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Unplugged – or unhinged?

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I’m reading reading a moving and important book by Sharon Astyk called “Depletion and Abundance: Life On The New Home Front”.
Uniquely among recent books on life after the Peaks – energy, protein, biodiversity etc – Astyk does not write to scare us all witless. She does not write about elaborate ways to fix The Economy. She does not even furnish a shopping list of green tools and equipment that we can all buy as evidence that we are Doing Something. (This latter prohibition is a particular disappointment to Kristi and me: we’ve been compiling a shopping list of high-end fruit dryers, choucroute kits, and grain grinders, that we were about to send to our friends before Christmas).
On the contrary, Astyk writes about the benefits that can come (and will come, for most of us) from being poor in material terms. She proffers practical advice on how best to live comfortably with an uncertain energy supply; prepare children for a hotter, lower energy, less secure world; and generally how to survive and thrive in an economy in crisis.
This shocking approach clearly freaked out the the New York Times: they ran a patronising story in their Fashion and Style section about Astyk’s work and life. The Times even dug up a so-called “mental health professional” – a Dr. Jack Hirschowitz – who was happy to pronounce Astyk’s “compulsion to live green in the extreme” as a kind of disorder.
There is no recognized syndrome in mental health related to the “compulsion toward living a green life” but Hirschowitz – a professor at the Mount Sinai School of Medicine, for goodness sake – said that “certain carborexic behaviours might raise a red flag.
“The critical factor in determining whether something has reached the level of a disorder is if dysfunction is involved,” he said. “Is it getting in the way of your ability to do a good job at work?”.
Aaah: work. That would be the activity that makes tens of millions of people do depressed that they have to be medicated by people like Dr Hirschowitz just so they can carry on doing it?
And that would be the work whose trainees – ten per cent of all American school-age boys – are now doped up to the gills with psychoactive drugs by Dr H and his colleagues to make them pay attention?
Rather than fight The Economy, or try to fix it, Astyk seems to be suggesting that we simply ignore it – that we unplug. It’s a very un-male, un-macho solution – which is why the book is subversive.
Astyk may have unplugged, but she’s not the one who’s unhinged.

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2 Comments

  1. Phoebe Sengers
    Posted October 29, 2008 at 14:41 | Permalink

    I am currently spending 6 months living in a Newfoundland fishing village, where the average personal income is ca. $13,000 (Canadian). The people in this town would not identify themselves in any way as being ‘green’. Two things have been amazing to see here: one is how sustainable everyday life is with many needs being met directly, locally on the island and little interest in the accumulation of conspicuous wealth; the second is how content people are with their everyday lives. This place really has helped me understand what a low quality of life we have in income-and-status-seeking contexts, and how a truly ‘green’ lifestyle is not about buying more green stuff but about ratcheting everything back – in order to have a *better* quality of life. And one thing people on this island do which is extremely striking to a workaholic academic like myself is that they put work second, or even third, after caring for their families, friends, and households. Everything in life is not about how much it affects your ability to work.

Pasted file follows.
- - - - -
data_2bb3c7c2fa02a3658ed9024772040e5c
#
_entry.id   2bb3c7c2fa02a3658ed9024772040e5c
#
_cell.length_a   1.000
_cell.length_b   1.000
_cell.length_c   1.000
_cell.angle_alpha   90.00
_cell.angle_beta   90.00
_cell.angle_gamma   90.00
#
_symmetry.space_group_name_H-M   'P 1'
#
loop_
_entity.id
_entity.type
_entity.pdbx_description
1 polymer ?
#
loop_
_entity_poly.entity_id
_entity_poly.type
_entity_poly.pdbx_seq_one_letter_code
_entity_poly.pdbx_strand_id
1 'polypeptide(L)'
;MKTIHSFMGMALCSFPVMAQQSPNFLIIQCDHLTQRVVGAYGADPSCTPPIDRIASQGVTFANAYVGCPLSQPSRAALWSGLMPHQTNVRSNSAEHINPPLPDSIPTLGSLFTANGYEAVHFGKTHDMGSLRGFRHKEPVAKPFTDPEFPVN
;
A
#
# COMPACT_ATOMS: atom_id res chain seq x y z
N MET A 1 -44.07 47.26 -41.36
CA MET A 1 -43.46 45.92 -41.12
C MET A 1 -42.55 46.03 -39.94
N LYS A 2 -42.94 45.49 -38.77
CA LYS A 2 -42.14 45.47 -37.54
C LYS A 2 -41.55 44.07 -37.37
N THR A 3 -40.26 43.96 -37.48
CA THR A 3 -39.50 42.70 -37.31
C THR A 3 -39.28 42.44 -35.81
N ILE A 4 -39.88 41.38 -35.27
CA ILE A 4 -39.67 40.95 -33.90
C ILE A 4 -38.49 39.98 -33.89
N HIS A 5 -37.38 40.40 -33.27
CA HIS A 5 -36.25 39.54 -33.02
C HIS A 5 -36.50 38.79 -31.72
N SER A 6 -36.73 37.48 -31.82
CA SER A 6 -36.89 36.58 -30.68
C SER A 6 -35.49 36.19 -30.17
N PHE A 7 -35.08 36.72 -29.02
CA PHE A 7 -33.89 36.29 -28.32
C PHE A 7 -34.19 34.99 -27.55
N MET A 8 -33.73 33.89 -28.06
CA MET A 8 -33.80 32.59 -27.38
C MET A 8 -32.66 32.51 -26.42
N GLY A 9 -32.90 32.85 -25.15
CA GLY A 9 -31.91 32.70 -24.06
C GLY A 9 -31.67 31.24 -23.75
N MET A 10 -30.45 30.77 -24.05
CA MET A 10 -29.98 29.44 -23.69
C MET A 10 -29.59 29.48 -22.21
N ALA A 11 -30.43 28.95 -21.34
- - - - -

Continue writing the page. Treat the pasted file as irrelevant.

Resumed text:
2. Posted October 29, 2008 at 14:53 | Permalink

    This isn’t a comment on the book — which I haven’t read — but a comment on your interpretation of Astyk’s advice as a “very un-male, unmacho solution” (and therefore, presumably, preferable to whatever plans we might devise to mitigate global problems).
    There’s nothing at all new about appeals to quietism and a retreat into hearth and home at times of stress — there’s also nothing particularly gendered about it.
    Indeed, during the era of neoliberal economics which began in earnest in the 1970s — disconnecting people from active participation in politics beyond voting and styling us as ‘consumers’ rather than citizens — personal fulfillment, expressed via individualized shopping choices, pursuing Eastern spiritual practices, exploring the limits of one’s sexual tendencies and so on became the normal mode.
    If you’re right about Astyk’s ideas, what she’s advocating is a modification of this already existing de-politicization and de-mobilization to help us cope with post this and peak that.
    This is a symptom of a flaw in the ecological movement which sees our troubles as being the consequence of too much activity (perhaps you would say too much ‘male-ness’), instead of being a result of not minding the consequences of our outputs.
    I reject this argument because it seems to be a denial of what humans have long done: build and plan. Of course, we must refashion how we plan and build to de-fang our outputs. But to suggest that we should have quieter goals than say, the ancient Egyptians is to impose current worries on the future and to describe an aspect of human character as a moral failing.
    .d.

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